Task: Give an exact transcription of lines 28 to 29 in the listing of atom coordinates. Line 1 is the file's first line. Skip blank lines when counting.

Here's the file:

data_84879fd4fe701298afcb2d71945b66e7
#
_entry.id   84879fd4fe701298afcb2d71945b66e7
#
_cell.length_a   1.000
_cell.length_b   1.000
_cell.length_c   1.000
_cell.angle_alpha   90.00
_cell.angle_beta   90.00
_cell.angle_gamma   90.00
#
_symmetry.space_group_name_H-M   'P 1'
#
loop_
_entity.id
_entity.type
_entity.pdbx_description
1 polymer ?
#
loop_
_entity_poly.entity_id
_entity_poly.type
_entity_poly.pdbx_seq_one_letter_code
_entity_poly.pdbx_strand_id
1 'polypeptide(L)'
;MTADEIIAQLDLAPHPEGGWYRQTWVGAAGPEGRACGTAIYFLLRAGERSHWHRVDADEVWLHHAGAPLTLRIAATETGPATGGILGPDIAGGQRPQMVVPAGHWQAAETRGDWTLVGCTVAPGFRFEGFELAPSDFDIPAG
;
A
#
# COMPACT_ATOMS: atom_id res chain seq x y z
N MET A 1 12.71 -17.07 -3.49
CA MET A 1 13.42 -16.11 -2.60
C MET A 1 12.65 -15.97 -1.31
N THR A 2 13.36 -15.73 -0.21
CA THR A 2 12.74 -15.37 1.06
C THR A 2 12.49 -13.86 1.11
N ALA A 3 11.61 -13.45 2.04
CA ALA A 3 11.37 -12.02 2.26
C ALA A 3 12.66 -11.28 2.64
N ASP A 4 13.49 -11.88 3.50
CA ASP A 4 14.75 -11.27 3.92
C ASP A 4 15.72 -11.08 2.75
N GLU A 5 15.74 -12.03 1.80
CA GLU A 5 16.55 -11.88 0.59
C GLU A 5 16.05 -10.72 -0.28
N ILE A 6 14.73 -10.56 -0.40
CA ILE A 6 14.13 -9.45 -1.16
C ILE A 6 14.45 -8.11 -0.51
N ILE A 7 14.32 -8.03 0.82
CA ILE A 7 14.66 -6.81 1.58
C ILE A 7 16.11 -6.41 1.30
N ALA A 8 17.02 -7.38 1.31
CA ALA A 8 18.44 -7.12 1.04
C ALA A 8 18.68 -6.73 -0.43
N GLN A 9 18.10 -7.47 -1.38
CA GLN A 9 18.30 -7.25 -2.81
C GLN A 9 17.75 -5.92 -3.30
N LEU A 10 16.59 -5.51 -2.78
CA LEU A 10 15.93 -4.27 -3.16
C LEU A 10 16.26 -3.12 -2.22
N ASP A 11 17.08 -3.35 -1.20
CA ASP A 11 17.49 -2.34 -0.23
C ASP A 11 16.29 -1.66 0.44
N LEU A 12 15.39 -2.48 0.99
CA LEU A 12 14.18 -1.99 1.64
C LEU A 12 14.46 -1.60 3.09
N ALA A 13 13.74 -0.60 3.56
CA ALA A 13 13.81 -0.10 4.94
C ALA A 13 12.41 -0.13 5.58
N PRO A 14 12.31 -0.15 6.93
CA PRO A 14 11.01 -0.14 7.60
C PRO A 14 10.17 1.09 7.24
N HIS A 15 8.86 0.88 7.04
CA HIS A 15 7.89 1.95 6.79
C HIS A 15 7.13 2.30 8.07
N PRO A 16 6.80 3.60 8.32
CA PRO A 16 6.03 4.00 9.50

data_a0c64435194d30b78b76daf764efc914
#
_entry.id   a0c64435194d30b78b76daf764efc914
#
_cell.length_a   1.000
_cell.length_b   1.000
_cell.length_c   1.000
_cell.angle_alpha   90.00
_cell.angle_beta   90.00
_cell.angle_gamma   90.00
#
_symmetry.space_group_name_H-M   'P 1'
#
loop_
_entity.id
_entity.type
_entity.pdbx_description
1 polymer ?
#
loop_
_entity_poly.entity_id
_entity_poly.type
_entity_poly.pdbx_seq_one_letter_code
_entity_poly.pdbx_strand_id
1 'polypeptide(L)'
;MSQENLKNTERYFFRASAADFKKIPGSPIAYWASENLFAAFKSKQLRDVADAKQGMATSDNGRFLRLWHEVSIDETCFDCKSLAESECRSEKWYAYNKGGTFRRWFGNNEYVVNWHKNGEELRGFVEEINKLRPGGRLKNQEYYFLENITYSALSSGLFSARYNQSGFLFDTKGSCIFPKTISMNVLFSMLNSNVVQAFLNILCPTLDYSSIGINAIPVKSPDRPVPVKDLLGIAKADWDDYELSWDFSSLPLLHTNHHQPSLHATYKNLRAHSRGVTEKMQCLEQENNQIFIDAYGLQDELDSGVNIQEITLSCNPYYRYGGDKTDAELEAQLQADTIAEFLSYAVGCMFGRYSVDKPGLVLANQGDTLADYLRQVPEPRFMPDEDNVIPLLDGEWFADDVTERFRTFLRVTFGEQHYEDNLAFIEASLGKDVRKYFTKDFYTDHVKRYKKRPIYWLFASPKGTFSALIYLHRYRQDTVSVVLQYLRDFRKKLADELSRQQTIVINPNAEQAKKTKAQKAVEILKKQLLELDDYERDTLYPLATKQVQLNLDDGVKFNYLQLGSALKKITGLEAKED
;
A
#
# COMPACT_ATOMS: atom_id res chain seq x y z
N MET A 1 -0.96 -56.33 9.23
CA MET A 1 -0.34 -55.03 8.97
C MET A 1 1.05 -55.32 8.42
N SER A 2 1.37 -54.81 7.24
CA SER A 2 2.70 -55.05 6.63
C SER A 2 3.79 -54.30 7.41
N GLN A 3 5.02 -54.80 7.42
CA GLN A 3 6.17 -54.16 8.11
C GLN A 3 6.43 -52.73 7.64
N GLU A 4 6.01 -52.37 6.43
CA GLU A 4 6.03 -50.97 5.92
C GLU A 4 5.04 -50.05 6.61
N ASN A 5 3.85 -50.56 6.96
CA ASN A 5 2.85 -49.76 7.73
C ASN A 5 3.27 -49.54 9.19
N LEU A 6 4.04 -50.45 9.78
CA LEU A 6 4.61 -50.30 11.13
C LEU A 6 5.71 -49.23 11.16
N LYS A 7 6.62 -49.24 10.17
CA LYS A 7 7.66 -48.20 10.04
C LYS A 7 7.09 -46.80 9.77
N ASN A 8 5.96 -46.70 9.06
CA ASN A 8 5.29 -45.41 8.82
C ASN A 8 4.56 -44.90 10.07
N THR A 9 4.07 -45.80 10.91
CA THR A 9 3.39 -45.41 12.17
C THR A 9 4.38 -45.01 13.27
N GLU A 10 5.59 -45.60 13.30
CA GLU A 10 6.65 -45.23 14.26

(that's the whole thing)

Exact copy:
A
#